Pests and Diseases of Carrots, Parsley and Parsnips
Pests, Diseases and Problems of Vegetables
Carrots, Parsley and Parsnips
The following may attack all three crops unless otherwise stated.
Carrot root fly (Psila rosea)
Typical symptoms: Seedlings may fail to grow. On older plants, leaves may show red or yellow colouring and growth may be stunted. Often the only symptom on carrots is the surface tunnelling of the roots; small white larvae may be seen in these tunnels.
Prevention and treatment: Once a crop is infected nothing can be done about it. The most successful method of avoiding attack is to grow the crop under a cover or to sow to avoid the main egg-laying period of the fly, that is, early (late winter to early spring) or late (early summer). Other methods include growing on a windy site intercropping with onions (see Organic Gardening – Preventing Problems (Companion Planting)) and growing within a carrot root fly barrier (see Garden Pests and Diseases – Barriers and Traps). Use a and winter-dig where carrot root fly has been a problem. Sow seed thinly to avoid the need for thinning out later. (See also Organic Gardening – Preventing Problems)
Carrot willow aphid (Cavariella aegopodii)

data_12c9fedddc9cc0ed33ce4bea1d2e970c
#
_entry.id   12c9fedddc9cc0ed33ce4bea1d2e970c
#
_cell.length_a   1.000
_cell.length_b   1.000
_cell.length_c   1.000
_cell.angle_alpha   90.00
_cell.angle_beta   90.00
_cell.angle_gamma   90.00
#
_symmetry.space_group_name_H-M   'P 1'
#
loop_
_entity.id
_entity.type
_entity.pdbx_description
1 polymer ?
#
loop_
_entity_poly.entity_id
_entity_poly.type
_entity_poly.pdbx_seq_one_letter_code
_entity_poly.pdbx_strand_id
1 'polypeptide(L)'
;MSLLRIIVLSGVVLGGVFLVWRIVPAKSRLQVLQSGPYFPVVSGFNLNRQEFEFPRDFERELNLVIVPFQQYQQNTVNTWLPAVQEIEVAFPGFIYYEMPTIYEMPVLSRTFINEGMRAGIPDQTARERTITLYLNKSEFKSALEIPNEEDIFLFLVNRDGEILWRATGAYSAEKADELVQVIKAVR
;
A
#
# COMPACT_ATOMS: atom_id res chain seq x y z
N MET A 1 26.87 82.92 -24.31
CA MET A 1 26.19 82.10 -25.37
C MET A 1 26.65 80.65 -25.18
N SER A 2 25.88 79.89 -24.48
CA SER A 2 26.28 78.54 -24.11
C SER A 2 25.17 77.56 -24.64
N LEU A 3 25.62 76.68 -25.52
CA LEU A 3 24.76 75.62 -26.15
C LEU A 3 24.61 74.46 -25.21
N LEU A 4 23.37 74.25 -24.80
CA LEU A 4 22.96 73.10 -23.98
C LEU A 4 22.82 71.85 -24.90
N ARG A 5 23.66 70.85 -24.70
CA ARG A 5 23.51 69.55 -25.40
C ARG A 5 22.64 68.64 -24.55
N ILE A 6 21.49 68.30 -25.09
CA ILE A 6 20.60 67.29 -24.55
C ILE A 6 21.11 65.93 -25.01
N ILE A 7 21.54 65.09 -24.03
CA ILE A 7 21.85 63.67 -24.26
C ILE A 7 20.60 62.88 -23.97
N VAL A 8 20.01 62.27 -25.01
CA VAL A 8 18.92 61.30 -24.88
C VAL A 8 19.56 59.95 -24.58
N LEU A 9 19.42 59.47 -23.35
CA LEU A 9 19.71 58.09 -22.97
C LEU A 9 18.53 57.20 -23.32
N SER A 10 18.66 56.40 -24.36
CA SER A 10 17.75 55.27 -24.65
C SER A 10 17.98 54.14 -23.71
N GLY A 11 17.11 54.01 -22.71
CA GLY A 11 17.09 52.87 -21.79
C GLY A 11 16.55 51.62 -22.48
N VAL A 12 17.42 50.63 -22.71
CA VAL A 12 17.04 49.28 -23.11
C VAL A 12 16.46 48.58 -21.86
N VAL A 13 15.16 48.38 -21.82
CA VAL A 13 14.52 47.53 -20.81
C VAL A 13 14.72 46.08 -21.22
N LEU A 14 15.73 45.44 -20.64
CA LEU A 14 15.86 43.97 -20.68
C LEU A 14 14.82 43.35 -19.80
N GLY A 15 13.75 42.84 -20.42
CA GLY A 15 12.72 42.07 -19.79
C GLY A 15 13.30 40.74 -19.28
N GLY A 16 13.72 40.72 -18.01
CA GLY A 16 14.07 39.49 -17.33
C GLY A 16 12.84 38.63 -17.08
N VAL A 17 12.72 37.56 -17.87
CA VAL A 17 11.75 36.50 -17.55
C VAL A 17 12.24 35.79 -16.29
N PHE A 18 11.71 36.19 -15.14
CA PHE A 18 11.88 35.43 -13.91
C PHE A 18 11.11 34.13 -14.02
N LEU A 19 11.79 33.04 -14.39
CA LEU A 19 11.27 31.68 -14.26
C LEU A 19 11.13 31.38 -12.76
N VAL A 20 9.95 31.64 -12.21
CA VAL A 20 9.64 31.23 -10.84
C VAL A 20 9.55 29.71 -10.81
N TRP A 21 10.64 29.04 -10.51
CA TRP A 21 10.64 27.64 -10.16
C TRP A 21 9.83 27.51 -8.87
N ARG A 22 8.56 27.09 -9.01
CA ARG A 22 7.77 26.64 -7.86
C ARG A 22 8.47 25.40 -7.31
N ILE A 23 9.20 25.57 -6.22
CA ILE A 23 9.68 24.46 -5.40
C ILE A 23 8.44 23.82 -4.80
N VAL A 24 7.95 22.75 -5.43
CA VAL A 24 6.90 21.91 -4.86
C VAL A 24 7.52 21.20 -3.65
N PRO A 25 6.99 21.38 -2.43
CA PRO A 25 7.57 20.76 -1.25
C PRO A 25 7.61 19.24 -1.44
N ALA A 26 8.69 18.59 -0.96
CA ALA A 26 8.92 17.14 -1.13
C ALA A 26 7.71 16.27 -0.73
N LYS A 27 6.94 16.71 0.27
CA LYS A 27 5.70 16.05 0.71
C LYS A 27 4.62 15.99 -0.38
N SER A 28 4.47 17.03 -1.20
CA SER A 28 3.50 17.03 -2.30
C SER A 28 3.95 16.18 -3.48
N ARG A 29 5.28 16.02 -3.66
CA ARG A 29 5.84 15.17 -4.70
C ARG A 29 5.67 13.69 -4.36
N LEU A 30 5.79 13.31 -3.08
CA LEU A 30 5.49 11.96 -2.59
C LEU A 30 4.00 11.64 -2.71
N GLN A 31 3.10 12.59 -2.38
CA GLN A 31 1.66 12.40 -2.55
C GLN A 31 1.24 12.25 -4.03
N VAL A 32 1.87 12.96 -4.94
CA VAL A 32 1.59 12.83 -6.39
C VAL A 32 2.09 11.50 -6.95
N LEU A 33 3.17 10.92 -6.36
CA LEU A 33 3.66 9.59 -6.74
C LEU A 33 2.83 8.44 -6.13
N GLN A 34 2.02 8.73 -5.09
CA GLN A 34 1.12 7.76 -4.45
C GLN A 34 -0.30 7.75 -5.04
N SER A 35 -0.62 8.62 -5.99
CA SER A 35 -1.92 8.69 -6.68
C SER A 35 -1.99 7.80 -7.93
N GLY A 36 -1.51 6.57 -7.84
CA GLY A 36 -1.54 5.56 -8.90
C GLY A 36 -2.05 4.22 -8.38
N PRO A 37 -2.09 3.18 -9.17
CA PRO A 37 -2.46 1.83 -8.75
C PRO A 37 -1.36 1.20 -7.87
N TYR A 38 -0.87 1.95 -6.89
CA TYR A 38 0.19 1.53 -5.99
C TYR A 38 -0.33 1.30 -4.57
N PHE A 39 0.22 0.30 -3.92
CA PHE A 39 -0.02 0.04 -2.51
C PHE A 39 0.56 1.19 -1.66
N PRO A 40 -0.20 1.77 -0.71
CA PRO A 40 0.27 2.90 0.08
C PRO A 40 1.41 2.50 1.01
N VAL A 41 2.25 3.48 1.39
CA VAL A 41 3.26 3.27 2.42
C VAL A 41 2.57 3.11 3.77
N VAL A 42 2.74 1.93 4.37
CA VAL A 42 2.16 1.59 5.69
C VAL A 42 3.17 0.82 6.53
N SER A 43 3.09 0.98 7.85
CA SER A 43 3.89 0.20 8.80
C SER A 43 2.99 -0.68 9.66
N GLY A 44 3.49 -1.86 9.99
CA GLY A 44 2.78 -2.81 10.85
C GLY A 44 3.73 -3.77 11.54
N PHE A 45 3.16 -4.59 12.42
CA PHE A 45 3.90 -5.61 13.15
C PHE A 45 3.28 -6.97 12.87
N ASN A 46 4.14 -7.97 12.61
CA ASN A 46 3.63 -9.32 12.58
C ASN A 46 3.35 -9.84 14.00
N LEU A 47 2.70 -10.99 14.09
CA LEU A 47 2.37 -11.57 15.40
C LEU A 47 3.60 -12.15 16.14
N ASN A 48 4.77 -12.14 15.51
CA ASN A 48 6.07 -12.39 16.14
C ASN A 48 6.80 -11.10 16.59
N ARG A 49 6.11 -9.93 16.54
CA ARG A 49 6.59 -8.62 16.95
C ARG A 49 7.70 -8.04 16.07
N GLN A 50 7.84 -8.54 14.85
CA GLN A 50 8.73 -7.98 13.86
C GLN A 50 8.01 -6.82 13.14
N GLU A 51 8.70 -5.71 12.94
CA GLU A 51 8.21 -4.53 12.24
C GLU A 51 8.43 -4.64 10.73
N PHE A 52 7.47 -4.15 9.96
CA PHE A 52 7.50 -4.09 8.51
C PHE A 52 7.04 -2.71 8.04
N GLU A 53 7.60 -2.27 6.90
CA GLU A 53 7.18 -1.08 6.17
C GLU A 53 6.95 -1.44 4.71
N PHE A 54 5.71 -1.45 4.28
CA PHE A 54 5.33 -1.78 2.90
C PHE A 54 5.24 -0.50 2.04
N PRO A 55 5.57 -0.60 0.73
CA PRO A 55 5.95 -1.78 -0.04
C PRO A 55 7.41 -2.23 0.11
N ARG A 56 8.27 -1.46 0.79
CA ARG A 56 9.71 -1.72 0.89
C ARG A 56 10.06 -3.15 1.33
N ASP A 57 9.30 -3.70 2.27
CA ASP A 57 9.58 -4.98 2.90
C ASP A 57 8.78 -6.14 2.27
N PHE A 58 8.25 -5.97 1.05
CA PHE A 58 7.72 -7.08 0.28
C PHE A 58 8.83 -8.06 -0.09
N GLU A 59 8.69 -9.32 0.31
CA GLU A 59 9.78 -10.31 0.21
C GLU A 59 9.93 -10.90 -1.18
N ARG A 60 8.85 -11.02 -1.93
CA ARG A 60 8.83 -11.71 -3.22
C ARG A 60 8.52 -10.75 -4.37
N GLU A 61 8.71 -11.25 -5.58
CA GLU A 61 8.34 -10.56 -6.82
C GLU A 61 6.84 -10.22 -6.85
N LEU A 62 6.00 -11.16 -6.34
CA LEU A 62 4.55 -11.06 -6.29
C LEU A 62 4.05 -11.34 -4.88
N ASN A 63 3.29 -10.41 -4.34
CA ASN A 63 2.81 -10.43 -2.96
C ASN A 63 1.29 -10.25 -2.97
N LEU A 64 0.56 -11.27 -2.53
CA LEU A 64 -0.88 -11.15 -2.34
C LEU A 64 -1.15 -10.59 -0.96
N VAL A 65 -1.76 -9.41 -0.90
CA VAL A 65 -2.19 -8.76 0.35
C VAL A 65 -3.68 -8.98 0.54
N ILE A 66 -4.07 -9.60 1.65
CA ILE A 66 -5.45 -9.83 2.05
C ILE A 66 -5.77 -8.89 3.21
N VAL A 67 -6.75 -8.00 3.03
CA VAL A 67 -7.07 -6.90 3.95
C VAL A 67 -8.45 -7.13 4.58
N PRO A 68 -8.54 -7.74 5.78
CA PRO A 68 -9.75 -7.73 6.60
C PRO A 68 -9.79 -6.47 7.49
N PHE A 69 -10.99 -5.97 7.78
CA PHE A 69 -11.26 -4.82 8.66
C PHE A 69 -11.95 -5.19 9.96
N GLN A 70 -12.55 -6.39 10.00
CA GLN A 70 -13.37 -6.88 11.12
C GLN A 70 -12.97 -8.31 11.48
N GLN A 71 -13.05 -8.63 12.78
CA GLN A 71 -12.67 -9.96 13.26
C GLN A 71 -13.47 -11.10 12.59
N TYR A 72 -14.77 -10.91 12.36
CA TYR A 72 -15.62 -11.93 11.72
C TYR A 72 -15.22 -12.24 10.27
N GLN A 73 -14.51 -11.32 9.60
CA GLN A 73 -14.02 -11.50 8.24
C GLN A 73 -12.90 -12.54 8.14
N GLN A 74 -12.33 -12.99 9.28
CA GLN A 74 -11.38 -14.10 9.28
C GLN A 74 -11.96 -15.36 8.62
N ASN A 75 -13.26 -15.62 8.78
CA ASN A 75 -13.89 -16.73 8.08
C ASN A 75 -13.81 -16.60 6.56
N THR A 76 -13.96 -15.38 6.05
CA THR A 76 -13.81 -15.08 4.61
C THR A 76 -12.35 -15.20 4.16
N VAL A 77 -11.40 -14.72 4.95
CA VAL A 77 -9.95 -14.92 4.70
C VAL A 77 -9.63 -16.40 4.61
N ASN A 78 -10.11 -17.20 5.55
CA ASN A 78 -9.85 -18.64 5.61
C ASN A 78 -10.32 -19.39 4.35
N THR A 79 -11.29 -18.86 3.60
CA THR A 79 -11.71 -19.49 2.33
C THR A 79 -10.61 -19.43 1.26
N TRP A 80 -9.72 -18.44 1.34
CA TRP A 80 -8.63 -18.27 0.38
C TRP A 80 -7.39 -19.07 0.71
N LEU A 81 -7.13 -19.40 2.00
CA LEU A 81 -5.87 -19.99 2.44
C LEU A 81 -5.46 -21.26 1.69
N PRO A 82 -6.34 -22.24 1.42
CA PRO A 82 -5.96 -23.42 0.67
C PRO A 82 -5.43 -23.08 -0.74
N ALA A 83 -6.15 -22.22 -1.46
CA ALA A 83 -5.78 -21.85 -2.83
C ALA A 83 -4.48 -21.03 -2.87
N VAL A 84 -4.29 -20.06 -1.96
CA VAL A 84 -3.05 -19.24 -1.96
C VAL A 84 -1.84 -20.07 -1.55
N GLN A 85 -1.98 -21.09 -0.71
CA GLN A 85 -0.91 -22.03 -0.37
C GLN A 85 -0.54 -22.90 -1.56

Typical symptoms: Carrot leaves are infested with small green aphids.
Prevention and treatment: See Aphids as Garden Pests
Parsnip canker (various fungi)
This disease affects parsnips only.
Typical symptoms: Small brown spots appear on leaves; the roots develop orange-brown patches on the “shoulder”.
Prevention and treatment: Grow resistant varieties of vegetables. Use aand drain or avoid wet soils. Small roots produced by using a spacing of approximately 7.5-10cm (3-4in), are less prone to canker.
Typical symptoms: Roots split.
Prevention and treatment: See Plant Disorders – Understanding the Problem
Typical symptoms: A network of purple strands appear on roots; root tissues are affected by brownish rot. Above ground plants may become stunted or yellowed.
Prevention and treatment: See How to Treat Common Plant Diseases